Living In One Of The World's Last Great Places
Michelle T. Grigor, editor
F O R W A R D
If you are a homeowner in the sand country of western Lucas County or parts of Fulton and Henry counties in Ohio, are lucky indeed. You possess property in one of the rarest and most significant natural areas in the Midwest. This sand country, called the Oak Openings, is a complex of diverse land of prairies, forests, savannas, sand barrens and wet sloughs. It is a curious place that attracted the attention of Ohio’s leading naturalists at the turn of the century as the land became settled and explored.
As settlement has proceeded and land uses changed, the Oak Openings has survived in small fragments surrounded by thousands of homes, businesses and industrial parks. Living on these little green islands are thousands of native species of plants and animals, species that make up some of the rarest natural communities on earth.
This Homeowner’s Guide provides an introduction to these endangered communities. It tells how they sustain themselves and how natural and human forces have shaped them over thousands of years. There are chapters on plants, birds and animals highlighting the species tha make their home in the Oak Openings. But more importantly, this guide describes ways the average homeowner can use land preservation and ecological restoration to save these rare natural gems for the next generation of sand country residents. It is up to us to ensure their survival. Thank you for doing your part.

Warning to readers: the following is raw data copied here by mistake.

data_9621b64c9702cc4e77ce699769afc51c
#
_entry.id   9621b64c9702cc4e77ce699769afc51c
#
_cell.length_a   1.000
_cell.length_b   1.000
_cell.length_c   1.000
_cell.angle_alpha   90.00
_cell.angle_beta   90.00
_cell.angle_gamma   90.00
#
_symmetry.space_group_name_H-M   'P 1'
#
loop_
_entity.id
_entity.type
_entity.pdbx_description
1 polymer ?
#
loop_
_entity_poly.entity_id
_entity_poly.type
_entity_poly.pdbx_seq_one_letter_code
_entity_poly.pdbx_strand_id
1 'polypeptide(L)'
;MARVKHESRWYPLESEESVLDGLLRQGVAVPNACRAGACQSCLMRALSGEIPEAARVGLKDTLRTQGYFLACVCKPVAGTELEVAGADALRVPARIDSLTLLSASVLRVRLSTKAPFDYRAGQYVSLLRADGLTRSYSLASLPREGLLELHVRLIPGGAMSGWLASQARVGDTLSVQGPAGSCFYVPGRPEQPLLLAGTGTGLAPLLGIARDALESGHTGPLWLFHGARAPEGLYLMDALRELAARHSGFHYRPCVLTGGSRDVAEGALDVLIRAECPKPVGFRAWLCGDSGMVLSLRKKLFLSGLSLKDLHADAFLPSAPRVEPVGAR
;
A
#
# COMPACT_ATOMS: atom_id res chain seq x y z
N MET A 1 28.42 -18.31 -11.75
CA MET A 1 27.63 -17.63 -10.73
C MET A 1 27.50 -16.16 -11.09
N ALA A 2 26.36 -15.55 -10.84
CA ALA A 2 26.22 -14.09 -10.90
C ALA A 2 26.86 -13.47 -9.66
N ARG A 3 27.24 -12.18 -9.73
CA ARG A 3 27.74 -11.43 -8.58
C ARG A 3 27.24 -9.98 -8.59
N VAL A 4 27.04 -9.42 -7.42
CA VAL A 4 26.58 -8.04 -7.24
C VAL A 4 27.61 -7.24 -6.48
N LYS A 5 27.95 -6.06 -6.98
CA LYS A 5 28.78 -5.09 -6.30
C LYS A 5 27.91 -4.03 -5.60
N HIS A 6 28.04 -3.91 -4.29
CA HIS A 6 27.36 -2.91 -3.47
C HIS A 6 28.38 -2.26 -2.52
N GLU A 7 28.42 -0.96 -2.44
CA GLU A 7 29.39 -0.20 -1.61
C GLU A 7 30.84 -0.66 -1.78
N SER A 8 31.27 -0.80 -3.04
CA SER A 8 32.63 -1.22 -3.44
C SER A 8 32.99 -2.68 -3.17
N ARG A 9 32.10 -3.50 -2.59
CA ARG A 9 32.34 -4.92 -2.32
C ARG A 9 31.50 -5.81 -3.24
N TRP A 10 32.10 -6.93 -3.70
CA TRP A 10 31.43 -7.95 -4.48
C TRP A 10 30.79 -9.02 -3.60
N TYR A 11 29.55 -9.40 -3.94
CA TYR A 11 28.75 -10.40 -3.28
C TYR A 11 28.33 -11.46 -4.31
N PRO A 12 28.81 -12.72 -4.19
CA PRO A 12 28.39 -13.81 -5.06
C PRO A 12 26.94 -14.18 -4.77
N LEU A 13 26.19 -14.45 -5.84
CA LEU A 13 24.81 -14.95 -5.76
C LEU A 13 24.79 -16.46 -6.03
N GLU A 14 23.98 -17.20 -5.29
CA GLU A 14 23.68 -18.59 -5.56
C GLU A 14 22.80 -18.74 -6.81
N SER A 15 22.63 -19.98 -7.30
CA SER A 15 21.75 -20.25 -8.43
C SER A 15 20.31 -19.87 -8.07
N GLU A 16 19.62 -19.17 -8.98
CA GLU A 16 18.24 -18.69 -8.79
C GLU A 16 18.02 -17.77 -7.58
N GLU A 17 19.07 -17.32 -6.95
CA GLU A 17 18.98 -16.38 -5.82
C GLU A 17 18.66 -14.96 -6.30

Chapter 1 - Geology
Chapter 2 - Plant Communities
Chapter 3 - Significant Birds
Chapter 4 - Rare Plants
Chapter 5 - Mammals
Chapter 6 - Amphibians & Reptiles
Chapter 7 - Significant Insects
Chapter 8 - The Oak Openings at Risk
Chapter 9 - Who's Saving the Oak Openings
Chapter 10 - What's A Land Owner To Do?
Appendix 1 - Bird List
Appendix 2 - Rare Plant List
Appendix 3 - Amphibian & Reptile Lise
Appendix 4 - Butterflies / Conservation Groups